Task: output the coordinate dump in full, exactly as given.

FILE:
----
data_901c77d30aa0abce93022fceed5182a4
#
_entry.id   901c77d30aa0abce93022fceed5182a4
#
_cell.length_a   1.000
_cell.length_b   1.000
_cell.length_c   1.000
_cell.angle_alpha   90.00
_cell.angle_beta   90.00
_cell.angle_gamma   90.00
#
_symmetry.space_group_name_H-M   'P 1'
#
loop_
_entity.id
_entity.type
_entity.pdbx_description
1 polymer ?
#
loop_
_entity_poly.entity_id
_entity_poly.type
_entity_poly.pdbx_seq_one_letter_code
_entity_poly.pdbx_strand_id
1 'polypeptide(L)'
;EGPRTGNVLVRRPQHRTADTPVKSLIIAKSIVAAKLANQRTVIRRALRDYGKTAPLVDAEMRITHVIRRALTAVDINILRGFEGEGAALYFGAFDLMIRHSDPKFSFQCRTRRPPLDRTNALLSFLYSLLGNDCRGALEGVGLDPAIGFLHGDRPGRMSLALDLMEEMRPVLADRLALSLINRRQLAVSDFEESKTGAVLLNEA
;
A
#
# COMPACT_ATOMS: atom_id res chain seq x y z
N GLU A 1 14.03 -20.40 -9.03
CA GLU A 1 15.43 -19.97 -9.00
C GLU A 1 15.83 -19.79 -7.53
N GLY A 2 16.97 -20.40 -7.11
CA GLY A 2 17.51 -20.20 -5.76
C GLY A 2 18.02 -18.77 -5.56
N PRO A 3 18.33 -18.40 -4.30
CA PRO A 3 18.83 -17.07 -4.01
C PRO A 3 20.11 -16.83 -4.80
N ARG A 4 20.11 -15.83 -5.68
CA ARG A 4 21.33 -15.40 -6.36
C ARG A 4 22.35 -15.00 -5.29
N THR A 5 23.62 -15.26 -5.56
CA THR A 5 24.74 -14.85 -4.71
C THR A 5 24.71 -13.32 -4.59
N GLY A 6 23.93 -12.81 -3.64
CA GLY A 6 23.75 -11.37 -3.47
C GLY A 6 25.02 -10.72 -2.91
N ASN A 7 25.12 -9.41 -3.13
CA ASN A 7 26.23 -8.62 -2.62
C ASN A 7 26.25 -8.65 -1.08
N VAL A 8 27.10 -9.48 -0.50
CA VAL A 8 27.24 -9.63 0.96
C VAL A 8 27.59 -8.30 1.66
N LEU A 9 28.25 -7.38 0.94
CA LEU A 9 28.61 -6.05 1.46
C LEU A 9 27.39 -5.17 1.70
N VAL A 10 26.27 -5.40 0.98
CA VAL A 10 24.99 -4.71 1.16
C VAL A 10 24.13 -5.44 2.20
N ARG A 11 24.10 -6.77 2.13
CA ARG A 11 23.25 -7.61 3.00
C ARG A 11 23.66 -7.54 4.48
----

data_901c77d30aa0abce93022fceed5182a4
#
_entry.id   901c77d30aa0abce93022fceed5182a4
#
_cell.length_a   1.000
_cell.length_b   1.000
_cell.length_c   1.000
_cell.angle_alpha   90.00
_cell.angle_beta   90.00
_cell.angle_gamma   90.00
#
_symmetry.space_group_name_H-M   'P 1'
#
loop_
_entity.id
_entity.type
_entity.pdbx_description
1 polymer ?
#
loop_
_entity_poly.entity_id
_entity_poly.type
_entity_poly.pdbx_seq_one_letter_code
_entity_poly.pdbx_strand_id
1 'polypeptide(L)'
;EGPRTGNVLVRRPQHRTADTPVKSLIIAKSIVAAKLANQRTVIRRALRDYGKTAPLVDAEMRITHVIRRALTAVDINILRGFEGEGAALYFGAFDLMIRHSDPKFSFQCRTRRPPLDRTNALLSFLYSLLGNDCRGALEGVGLDPAIGFLHGDRPGRMSLALDLMEEMRPVLADRLALSLINRRQLAVSDFEESKTGAVLLNEA
;
A
#
# COMPACT_ATOMS: atom_id res chain seq x y z
N GLU A 1 14.03 -20.40 -9.03
CA GLU A 1 15.43 -19.97 -9.00
C GLU A 1 15.83 -19.79 -7.53
N GLY A 2 16.97 -20.40 -7.11
CA GLY A 2 17.51 -20.20 -5.76
C GLY A 2 18.02 -18.77 -5.56
N PRO A 3 18.33 -18.40 -4.30
CA PRO A 3 18.83 -17.07 -4.01
C PRO A 3 20.11 -16.83 -4.80
N ARG A 4 20.11 -15.83 -5.68
CA ARG A 4 21.33 -15.40 -6.36
C ARG A 4 22.35 -15.00 -5.29
N THR A 5 23.62 -15.26 -5.56
CA THR A 5 24.74 -14.85 -4.71
C THR A 5 24.71 -13.32 -4.59
N GLY A 6 23.93 -12.81 -3.64
CA GLY A 6 23.75 -11.37 -3.47
C GLY A 6 25.02 -10.72 -2.91
N ASN A 7 25.12 -9.41 -3.13
CA ASN A 7 26.23 -8.62 -2.62
C ASN A 7 26.25 -8.65 -1.08
N VAL A 8 27.10 -9.48 -0.50
CA VAL A 8 27.24 -9.63 0.96
C VAL A 8 27.59 -8.30 1.66
N LEU A 9 28.25 -7.38 0.94
CA LEU A 9 28.61 -6.05 1.46
C LEU A 9 27.39 -5.17 1.70
N VAL A 10 26.27 -5.40 0.98
CA VAL A 10 24.99 -4.71 1.16
C VAL A 10 24.13 -5.44 2.20
N ARG A 11 24.10 -6.77 2.13
CA ARG A 11 23.25 -7.61 3.00
C ARG A 11 23.66 -7.54 4.48